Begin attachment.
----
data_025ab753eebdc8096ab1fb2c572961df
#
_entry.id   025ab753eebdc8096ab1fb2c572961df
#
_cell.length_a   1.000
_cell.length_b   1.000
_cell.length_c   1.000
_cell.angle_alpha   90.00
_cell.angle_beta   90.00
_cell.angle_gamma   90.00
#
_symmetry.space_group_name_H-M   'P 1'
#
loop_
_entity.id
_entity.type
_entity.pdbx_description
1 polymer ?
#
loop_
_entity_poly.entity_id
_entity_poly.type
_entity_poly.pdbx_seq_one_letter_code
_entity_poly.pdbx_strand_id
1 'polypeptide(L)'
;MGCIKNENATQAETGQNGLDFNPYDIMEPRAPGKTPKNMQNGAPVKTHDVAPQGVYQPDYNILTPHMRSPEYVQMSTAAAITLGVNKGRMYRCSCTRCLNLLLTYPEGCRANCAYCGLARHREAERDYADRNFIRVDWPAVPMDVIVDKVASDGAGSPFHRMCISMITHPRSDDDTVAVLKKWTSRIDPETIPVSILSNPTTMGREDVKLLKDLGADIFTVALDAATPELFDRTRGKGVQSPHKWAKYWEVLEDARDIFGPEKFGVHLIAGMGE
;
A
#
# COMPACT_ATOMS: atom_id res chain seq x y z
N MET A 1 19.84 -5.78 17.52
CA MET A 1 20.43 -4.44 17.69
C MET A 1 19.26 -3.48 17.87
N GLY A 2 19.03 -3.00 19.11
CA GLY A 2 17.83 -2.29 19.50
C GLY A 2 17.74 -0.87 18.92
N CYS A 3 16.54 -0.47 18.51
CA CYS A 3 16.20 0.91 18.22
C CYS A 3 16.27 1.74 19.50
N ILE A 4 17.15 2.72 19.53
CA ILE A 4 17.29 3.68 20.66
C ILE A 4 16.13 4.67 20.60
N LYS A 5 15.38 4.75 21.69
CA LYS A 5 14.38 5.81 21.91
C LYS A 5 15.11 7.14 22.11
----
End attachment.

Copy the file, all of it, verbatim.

data_025ab753eebdc8096ab1fb2c572961df
#
_entry.id   025ab753eebdc8096ab1fb2c572961df
#
_cell.length_a   1.000
_cell.length_b   1.000
_cell.length_c   1.000
_cell.angle_alpha   90.00
_cell.angle_beta   90.00
_cell.angle_gamma   90.00
#
_symmetry.space_group_name_H-M   'P 1'
#
loop_
_entity.id
_entity.type
_entity.pdbx_description
1 polymer ?
#
loop_
_entity_poly.entity_id
_entity_poly.type
_entity_poly.pdbx_seq_one_letter_code
_entity_poly.pdbx_strand_id
1 'polypeptide(L)'
;MGCIKNENATQAETGQNGLDFNPYDIMEPRAPGKTPKNMQNGAPVKTHDVAPQGVYQPDYNILTPHMRSPEYVQMSTAAAITLGVNKGRMYRCSCTRCLNLLLTYPEGCRANCAYCGLARHREAERDYADRNFIRVDWPAVPMDVIVDKVASDGAGSPFHRMCISMITHPRSDDDTVAVLKKWTSRIDPETIPVSILSNPTTMGREDVKLLKDLGADIFTVALDAATPELFDRTRGKGVQSPHKWAKYWEVLEDARDIFGPEKFGVHLIAGMGE
;
A
#
# COMPACT_ATOMS: atom_id res chain seq x y z
N MET A 1 19.84 -5.78 17.52
CA MET A 1 20.43 -4.44 17.69
C MET A 1 19.26 -3.48 17.87
N GLY A 2 19.03 -3.00 19.11
CA GLY A 2 17.83 -2.29 19.50
C GLY A 2 17.74 -0.87 18.92
N CYS A 3 16.54 -0.47 18.51
CA CYS A 3 16.20 0.91 18.22
C CYS A 3 16.27 1.74 19.50
N ILE A 4 17.15 2.72 19.53
CA ILE A 4 17.29 3.68 20.66
C ILE A 4 16.13 4.67 20.60
N LYS A 5 15.38 4.75 21.69
CA LYS A 5 14.38 5.81 21.91
C LYS A 5 15.11 7.14 22.11